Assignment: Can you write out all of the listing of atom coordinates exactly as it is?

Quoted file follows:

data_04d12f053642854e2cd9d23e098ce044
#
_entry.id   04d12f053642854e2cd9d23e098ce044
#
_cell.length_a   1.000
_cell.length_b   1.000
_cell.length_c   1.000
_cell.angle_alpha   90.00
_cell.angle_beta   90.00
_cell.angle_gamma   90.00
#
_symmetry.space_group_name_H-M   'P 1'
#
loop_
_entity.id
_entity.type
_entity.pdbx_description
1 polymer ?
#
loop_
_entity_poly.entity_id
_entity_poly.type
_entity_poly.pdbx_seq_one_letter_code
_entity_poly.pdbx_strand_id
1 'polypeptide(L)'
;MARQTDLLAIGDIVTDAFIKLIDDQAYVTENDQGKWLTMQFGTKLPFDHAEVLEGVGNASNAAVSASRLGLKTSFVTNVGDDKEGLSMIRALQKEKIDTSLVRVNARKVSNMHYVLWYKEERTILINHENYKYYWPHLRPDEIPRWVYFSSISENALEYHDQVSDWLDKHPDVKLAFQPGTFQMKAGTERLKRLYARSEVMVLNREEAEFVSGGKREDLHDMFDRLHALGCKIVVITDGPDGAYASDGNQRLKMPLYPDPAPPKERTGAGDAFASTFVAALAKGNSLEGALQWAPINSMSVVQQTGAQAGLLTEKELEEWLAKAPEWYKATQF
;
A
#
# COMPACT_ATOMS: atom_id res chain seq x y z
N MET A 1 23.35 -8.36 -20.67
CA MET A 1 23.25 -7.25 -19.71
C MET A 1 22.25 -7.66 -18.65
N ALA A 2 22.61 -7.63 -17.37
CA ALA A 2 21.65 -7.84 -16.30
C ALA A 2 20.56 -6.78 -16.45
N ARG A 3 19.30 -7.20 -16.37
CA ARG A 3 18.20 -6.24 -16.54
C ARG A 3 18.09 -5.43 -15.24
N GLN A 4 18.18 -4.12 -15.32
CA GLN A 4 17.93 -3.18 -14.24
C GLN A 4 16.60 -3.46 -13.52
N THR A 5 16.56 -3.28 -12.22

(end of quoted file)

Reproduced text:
data_04d12f053642854e2cd9d23e098ce044
#
_entry.id   04d12f053642854e2cd9d23e098ce044
#
_cell.length_a   1.000
_cell.length_b   1.000
_cell.length_c   1.000
_cell.angle_alpha   90.00
_cell.angle_beta   90.00
_cell.angle_gamma   90.00
#
_symmetry.space_group_name_H-M   'P 1'
#
loop_
_entity.id
_entity.type
_entity.pdbx_description
1 polymer ?
#
loop_
_entity_poly.entity_id
_entity_poly.type
_entity_poly.pdbx_seq_one_letter_code
_entity_poly.pdbx_strand_id
1 'polypeptide(L)'
;MARQTDLLAIGDIVTDAFIKLIDDQAYVTENDQGKWLTMQFGTKLPFDHAEVLEGVGNASNAAVSASRLGLKTSFVTNVGDDKEGLSMIRALQKEKIDTSLVRVNARKVSNMHYVLWYKEERTILINHENYKYYWPHLRPDEIPRWVYFSSISENALEYHDQVSDWLDKHPDVKLAFQPGTFQMKAGTERLKRLYARSEVMVLNREEAEFVSGGKREDLHDMFDRLHALGCKIVVITDGPDGAYASDGNQRLKMPLYPDPAPPKERTGAGDAFASTFVAALAKGNSLEGALQWAPINSMSVVQQTGAQAGLLTEKELEEWLAKAPEWYKATQF
;
A
#
# COMPACT_ATOMS: atom_id res chain seq x y z
N MET A 1 23.35 -8.36 -20.67
CA MET A 1 23.25 -7.25 -19.71
C MET A 1 22.25 -7.66 -18.65
N ALA A 2 22.61 -7.63 -17.37
CA ALA A 2 21.65 -7.84 -16.30
C ALA A 2 20.56 -6.78 -16.45
N ARG A 3 19.30 -7.20 -16.37
CA ARG A 3 18.20 -6.24 -16.54
C ARG A 3 18.09 -5.43 -15.24
N GLN A 4 18.18 -4.12 -15.32
CA GLN A 4 17.93 -3.18 -14.24
C GLN A 4 16.60 -3.46 -13.52
N THR A 5 16.56 -3.28 -12.22